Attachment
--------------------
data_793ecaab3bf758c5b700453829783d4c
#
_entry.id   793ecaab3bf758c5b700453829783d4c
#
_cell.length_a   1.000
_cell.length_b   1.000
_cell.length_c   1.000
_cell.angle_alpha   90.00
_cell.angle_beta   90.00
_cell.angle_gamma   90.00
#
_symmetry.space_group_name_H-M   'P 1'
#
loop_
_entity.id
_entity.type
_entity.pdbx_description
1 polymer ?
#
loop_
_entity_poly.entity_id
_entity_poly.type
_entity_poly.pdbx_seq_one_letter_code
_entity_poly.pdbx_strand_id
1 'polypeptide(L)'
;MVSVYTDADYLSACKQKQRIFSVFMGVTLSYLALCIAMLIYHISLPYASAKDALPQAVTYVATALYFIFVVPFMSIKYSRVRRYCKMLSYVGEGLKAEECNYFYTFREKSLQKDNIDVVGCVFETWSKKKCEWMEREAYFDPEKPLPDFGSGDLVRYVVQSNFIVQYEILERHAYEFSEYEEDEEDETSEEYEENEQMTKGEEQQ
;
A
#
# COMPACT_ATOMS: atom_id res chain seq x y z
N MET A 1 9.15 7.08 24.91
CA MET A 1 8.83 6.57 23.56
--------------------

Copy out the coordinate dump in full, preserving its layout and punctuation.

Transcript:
data_793ecaab3bf758c5b700453829783d4c
#
_entry.id   793ecaab3bf758c5b700453829783d4c
#
_cell.length_a   1.000
_cell.length_b   1.000
_cell.length_c   1.000
_cell.angle_alpha   90.00
_cell.angle_beta   90.00
_cell.angle_gamma   90.00
#
_symmetry.space_group_name_H-M   'P 1'
#
loop_
_entity.id
_entity.type
_entity.pdbx_description
1 polymer ?
#
loop_
_entity_poly.entity_id
_entity_poly.type
_entity_poly.pdbx_seq_one_letter_code
_entity_poly.pdbx_strand_id
1 'polypeptide(L)'
;MVSVYTDADYLSACKQKQRIFSVFMGVTLSYLALCIAMLIYHISLPYASAKDALPQAVTYVATALYFIFVVPFMSIKYSRVRRYCKMLSYVGEGLKAEECNYFYTFREKSLQKDNIDVVGCVFETWSKKKCEWMEREAYFDPEKPLPDFGSGDLVRYVVQSNFIVQYEILERHAYEFSEYEEDEEDETSEEYEENEQMTKGEEQQ
;
A
#
# COMPACT_ATOMS: atom_id res chain seq x y z
N MET A 1 9.15 7.08 24.91
CA MET A 1 8.83 6.57 23.56